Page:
Monday, 28 September 2015

Spectactular fossils of the Green River Formation


Large teeth and rear-placed fins make Phareodus encaustus well suited for catching and eating other fish.
Rocks of the Green River Formation contain a story of what the environment was like about 50 million years ago in what is now parts of Colorado, Utah and Wyoming.

Streams draining the steep and newly formed mountains carried large amounts of sand, silt, mud and dissolved minerals into lakes that occupied the intermountain basis. Over time the sand, silt and mud began infilling the lakes. Abundant plants grew on broad swampy areas that developed around the margins of the lakes.

This 5.5 inch long bat is the most primitive known.
Claws on each finger of its wings indicate it was probably an agile climber and crawled along and under tree branches searching for insects.
A lagerst├Ątte is a sedimentary rock unit with fossil content. The Green River swamps and lakes provided an exceptional environment for fossil formation.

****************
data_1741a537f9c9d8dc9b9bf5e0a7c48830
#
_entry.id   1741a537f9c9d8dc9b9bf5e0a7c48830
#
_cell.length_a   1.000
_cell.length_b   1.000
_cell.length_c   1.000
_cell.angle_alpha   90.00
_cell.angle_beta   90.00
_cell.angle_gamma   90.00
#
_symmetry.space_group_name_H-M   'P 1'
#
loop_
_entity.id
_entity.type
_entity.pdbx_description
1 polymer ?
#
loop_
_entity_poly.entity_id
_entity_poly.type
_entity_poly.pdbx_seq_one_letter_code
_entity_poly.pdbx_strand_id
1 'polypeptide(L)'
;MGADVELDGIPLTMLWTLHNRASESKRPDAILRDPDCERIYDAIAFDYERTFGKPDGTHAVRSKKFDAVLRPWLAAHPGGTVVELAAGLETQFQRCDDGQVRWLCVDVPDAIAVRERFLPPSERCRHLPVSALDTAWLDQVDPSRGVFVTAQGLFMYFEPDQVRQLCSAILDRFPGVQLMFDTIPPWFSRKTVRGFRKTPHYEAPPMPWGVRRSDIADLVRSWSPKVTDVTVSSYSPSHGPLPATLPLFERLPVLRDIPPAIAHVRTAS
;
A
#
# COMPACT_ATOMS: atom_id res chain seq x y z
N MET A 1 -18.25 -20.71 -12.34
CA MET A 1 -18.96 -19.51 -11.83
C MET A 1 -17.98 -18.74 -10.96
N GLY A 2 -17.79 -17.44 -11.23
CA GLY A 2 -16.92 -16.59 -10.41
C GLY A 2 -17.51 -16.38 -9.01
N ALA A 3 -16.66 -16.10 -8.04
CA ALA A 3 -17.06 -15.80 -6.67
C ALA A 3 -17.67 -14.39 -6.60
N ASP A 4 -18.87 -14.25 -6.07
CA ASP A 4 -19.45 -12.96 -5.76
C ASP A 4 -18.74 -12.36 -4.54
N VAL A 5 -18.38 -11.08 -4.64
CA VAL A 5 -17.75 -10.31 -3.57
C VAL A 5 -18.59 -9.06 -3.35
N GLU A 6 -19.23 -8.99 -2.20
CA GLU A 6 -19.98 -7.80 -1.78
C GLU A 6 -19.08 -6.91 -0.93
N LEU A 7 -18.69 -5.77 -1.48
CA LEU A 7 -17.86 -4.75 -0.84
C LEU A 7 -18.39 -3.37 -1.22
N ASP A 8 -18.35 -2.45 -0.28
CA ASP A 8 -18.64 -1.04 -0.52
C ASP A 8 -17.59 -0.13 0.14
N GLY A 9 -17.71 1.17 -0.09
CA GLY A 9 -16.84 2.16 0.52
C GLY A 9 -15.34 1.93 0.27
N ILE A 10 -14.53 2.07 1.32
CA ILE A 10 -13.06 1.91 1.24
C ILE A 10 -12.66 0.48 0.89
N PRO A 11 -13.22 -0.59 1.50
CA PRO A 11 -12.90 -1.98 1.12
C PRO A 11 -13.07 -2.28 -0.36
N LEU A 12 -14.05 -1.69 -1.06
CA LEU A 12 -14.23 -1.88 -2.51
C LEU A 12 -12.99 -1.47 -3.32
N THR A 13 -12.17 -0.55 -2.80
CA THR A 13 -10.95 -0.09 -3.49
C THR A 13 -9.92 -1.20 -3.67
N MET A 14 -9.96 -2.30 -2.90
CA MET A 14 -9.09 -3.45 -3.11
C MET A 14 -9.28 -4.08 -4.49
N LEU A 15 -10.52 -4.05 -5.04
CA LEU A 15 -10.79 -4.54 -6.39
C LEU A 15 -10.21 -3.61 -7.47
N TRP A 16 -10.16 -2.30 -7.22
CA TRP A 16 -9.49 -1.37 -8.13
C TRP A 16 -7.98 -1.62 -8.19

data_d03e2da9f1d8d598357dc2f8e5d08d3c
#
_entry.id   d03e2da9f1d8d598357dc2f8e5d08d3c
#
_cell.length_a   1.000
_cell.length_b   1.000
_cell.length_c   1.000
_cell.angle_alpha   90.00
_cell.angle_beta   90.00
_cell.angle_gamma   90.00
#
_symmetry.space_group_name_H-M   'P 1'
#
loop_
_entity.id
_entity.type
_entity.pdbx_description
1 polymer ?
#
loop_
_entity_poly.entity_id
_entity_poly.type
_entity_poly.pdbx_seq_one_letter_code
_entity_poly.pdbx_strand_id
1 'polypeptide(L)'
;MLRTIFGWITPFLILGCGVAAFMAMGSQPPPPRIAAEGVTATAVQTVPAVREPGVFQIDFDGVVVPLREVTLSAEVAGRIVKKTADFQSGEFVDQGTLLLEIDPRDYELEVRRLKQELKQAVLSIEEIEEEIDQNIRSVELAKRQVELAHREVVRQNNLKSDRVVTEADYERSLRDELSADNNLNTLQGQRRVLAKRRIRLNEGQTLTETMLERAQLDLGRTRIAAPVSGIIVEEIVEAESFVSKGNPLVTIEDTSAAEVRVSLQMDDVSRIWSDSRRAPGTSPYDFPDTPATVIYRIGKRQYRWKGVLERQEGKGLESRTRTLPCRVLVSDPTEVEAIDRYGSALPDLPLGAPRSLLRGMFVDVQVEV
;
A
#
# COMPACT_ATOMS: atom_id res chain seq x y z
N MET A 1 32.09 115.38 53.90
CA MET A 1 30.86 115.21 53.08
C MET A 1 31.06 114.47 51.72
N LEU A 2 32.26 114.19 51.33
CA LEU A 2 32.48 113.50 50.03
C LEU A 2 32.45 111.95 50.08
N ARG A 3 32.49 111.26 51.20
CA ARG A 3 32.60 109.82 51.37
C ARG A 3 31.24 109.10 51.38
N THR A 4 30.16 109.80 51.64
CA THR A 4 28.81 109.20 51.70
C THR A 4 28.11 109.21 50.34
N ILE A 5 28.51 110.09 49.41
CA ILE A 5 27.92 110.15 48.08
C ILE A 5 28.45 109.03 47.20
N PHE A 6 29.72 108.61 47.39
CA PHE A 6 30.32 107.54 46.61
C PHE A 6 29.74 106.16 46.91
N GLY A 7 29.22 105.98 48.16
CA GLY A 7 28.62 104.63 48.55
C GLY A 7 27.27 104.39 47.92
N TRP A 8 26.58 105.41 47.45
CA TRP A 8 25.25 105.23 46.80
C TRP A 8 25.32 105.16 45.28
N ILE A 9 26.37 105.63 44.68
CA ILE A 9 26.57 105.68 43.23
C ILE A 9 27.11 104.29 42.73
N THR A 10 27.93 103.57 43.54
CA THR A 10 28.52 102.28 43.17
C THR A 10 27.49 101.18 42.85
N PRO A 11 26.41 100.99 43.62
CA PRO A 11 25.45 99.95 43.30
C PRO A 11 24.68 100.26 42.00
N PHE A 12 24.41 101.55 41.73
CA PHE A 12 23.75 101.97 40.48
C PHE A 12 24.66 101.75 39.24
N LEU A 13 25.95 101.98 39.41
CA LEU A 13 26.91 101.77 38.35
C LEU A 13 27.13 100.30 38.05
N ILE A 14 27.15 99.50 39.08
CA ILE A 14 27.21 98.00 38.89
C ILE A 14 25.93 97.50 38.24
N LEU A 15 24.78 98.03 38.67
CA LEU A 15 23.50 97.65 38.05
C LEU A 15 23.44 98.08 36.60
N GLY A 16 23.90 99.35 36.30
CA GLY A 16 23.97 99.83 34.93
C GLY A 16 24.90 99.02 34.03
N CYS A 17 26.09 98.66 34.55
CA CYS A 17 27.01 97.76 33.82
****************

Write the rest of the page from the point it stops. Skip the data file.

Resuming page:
The lakes and swamps were calm where remains were quickly buried by sediment. This resulted in one of Earth's most spectacular deposits of preserved plants, animals, insects and fish.

This 1.7 meter (5 foot 6 inch) softshell turtle is one of the largest turtles from Fossil Lake. During the Eocene, trionychid turtles reached maximum size.

This fully-articulated early horse is an extremely rare find.

The insect fossils from Fossil Lake sometimes show color patterns, wing venation, and sex-related characteristics.

Palm Tree Flower
Turritella Agate is the name used for a brown, translucent, fossiliferous agate found in the Green River Formation of Wyoming. It is easy to recognize because it contains large fossil snails that stand out in a white-to-tan color that contrasts with the brownish agate.

This organic gem material was incorrectly named decades ago when the christener thought that the spectacular spiral-shaped gastropod (snail) fossils entombed within the stone were members of the marine Turritella genus. That was an error. The fossils are of the freshwater snail, Elimia tenera, a member of the Pleuroteridae family.



See ----->http://pennystockjournal.blogspot.ca/2015/08/christies-out-of-ordinary-auction.html
See ----->http://pennystockjournal.blogspot.ca/2015/06/the-burgess-shale-formation.html
See ----->http://pennystockjournal.blogspot.ca/2015/04/utahs-dinosaur-death-trap-reveals-trove.html

http://geology.com/articles/green-river-fossils/